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News Release

Engineering Executives Ordered To Repay Company Pension Plan

Archived News Release — Caution: Information may be out of date.

A federal court ordered a Norcross, Ga. couple to pay $66,472 over four years to a pension plan sponsored by the Harris Engineering firm as restitution for using the plan’s assets to make a series of imprudent loans to friends and associates.

William H. Harris, Jr. and his wife Geneva C. Harris, the president and secretary/treasurer, respectively, of the Harris Engineering Corp., also were removed from their positions with the plan and barred from serving any other plan subject to the Employee Retirement Income Security Act (ERISA).

The court also named Larry Lefoldt of Lefoldt & Company of Jackson, Miss. as the plan’s independent fiduciary to manage the plan’s assets and distribute them to the participants and beneficiaries. The court gave Lefoldt the authority to liquidate the holdings of the Crow Mountain General Partnership, an interest currently held by the plan, to accomplish his charge. Additionally, the Harrises agreed to waive any claims to benefits from the plan as participants.

According to the Labor Department’s lawsuit, the plan has not received contributions since 1990. The plan, funded through employer and employee contributions, covered nine participants and had $181,540 in assets at the end of 1994.

The Labor Department’s allegations against the Harrises and their company mainly related to the illiquidity of the plan assets to pay promised benefits and self-dealing activities which benefitted the couple and their company and not the plan’s other participants.

The lawsuit alleged that William Harris made eight unsecured loans totaling $108,700 to various friends and businesses associates and also purchased stock in a jewelry company in the plan’s name. When the loans were not repaid, he placed a personal hand-written note payable to the plan for $118,700 for these loans, while acquiring the loans and stock.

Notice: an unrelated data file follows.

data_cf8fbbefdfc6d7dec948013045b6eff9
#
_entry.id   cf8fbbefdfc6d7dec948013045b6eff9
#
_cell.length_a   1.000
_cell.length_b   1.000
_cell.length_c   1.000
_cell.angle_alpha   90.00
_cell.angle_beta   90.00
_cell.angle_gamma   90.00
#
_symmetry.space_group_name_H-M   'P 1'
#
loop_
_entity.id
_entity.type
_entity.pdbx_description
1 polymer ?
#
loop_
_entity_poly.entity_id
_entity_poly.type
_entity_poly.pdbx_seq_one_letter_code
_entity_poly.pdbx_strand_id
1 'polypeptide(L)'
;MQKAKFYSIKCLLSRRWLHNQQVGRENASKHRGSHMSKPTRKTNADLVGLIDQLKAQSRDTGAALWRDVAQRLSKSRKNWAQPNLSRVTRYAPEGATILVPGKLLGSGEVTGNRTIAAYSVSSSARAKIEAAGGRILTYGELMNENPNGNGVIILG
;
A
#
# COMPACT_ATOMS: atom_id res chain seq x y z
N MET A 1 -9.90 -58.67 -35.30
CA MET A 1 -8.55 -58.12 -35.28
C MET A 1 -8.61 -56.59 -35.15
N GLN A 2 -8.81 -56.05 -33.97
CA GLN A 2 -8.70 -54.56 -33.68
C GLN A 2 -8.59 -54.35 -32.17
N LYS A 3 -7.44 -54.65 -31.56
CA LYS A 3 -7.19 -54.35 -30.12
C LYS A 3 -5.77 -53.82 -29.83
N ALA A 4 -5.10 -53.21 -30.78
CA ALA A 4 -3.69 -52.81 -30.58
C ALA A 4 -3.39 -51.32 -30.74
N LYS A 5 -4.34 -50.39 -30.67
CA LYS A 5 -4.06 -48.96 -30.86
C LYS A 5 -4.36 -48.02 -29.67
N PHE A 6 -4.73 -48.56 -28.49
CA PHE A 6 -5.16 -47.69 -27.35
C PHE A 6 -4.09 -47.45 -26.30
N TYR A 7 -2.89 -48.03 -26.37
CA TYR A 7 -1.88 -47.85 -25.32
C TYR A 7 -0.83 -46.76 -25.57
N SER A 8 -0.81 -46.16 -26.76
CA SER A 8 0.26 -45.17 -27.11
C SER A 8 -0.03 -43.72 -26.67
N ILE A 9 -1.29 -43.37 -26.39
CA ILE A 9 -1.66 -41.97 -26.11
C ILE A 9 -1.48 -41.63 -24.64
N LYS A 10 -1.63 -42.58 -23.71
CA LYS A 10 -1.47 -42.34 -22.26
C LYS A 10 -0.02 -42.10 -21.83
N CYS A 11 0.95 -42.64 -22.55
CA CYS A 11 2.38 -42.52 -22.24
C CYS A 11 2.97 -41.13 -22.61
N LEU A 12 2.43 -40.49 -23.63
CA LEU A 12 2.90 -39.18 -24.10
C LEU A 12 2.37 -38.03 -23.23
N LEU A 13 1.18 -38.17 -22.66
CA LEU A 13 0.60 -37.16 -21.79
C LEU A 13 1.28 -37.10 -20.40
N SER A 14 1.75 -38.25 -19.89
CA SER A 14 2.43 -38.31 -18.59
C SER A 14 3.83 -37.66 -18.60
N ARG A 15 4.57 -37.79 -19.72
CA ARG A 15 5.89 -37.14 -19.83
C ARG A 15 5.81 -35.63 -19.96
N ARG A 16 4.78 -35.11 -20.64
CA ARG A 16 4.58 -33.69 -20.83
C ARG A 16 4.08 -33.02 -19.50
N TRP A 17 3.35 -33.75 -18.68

The Harris “IOU” was not repaid to the plan, according to the department’s lawsuit. A further drain on the plan allegedly occurred when the plan needed to liquidate assets to make distributions. At the time, the plan held stock in various banks, valued at $33,673, which Mrs. Harris purchased by obtaining a loan for $42,000 secured by the stock and some real estate. Over time Mrs. Harris allegedly had personal possession of the stock and ultimately sold it for $90,849, realizing a net gain of $57,176. The proceeds should have been credited to the plan.

Currently, all that remains in the plan is a 10.31% general partnership in Crow Mountain, a business developing real estate for retirement and vacation homes. From 1992 through 1996, the partnership, for which the plan paid $25,000, experienced a negative rate of return and is only now valued at $4,000, considerably less than the plan’s original investment of $25,000.

The lawsuit, entered Dec. 11 in the federal district court in Atlanta, resulted from an investigation by the Labor Department’s Atlanta Regional Office of the Pension and Welfare Benefits Administration, which enforces ERISA.

(Herman v. Harris Engineering, et al)
Civil # 1:98-CV-0285

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Archived News Release — Caution: Information may be out of date.

Contact Name: Sharon Morrissey
Phone Number: 202.219.8921

Employee Benefits Security Administration
December 18, 1998
Release Number
USDL: 98-215